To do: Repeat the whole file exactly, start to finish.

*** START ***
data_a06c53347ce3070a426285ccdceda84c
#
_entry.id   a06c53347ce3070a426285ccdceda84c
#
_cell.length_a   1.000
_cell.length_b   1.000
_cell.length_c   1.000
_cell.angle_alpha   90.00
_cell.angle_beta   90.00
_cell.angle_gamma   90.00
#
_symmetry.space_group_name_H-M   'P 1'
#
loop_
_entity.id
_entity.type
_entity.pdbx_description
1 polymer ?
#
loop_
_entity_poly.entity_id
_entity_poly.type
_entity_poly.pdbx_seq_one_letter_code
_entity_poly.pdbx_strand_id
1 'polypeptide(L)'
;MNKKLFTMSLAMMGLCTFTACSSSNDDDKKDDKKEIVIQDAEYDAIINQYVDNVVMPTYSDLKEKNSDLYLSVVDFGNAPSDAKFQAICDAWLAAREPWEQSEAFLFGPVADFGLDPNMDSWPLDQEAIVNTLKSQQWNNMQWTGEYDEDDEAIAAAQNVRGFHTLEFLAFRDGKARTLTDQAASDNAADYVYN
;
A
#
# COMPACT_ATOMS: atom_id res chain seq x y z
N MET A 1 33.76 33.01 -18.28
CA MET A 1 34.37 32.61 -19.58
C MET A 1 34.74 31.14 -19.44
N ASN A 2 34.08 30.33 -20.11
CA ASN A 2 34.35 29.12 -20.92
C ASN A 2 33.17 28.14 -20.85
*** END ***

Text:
data_a06c53347ce3070a426285ccdceda84c
#
_entry.id   a06c53347ce3070a426285ccdceda84c
#
_cell.length_a   1.000
_cell.length_b   1.000
_cell.length_c   1.000
_cell.angle_alpha   90.00
_cell.angle_beta   90.00
_cell.angle_gamma   90.00
#
_symmetry.space_group_name_H-M   'P 1'
#
loop_
_entity.id
_entity.type
_entity.pdbx_description
1 polymer ?
#
loop_
_entity_poly.entity_id
_entity_poly.type
_entity_poly.pdbx_seq_one_letter_code
_entity_poly.pdbx_strand_id
1 'polypeptide(L)'
;MNKKLFTMSLAMMGLCTFTACSSSNDDDKKDDKKEIVIQDAEYDAIINQYVDNVVMPTYSDLKEKNSDLYLSVVDFGNAPSDAKFQAICDAWLAAREPWEQSEAFLFGPVADFGLDPNMDSWPLDQEAIVNTLKSQQWNNMQWTGEYDEDDEAIAAAQNVRGFHTLEFLAFRDGKARTLTDQAASDNAADYVYN
;
A
#
# COMPACT_ATOMS: atom_id res chain seq x y z
N MET A 1 33.76 33.01 -18.28
CA MET A 1 34.37 32.61 -19.58
C MET A 1 34.74 31.14 -19.44
N ASN A 2 34.08 30.33 -20.11
CA ASN A 2 34.35 29.12 -20.92
C ASN A 2 33.17 28.14 -20.85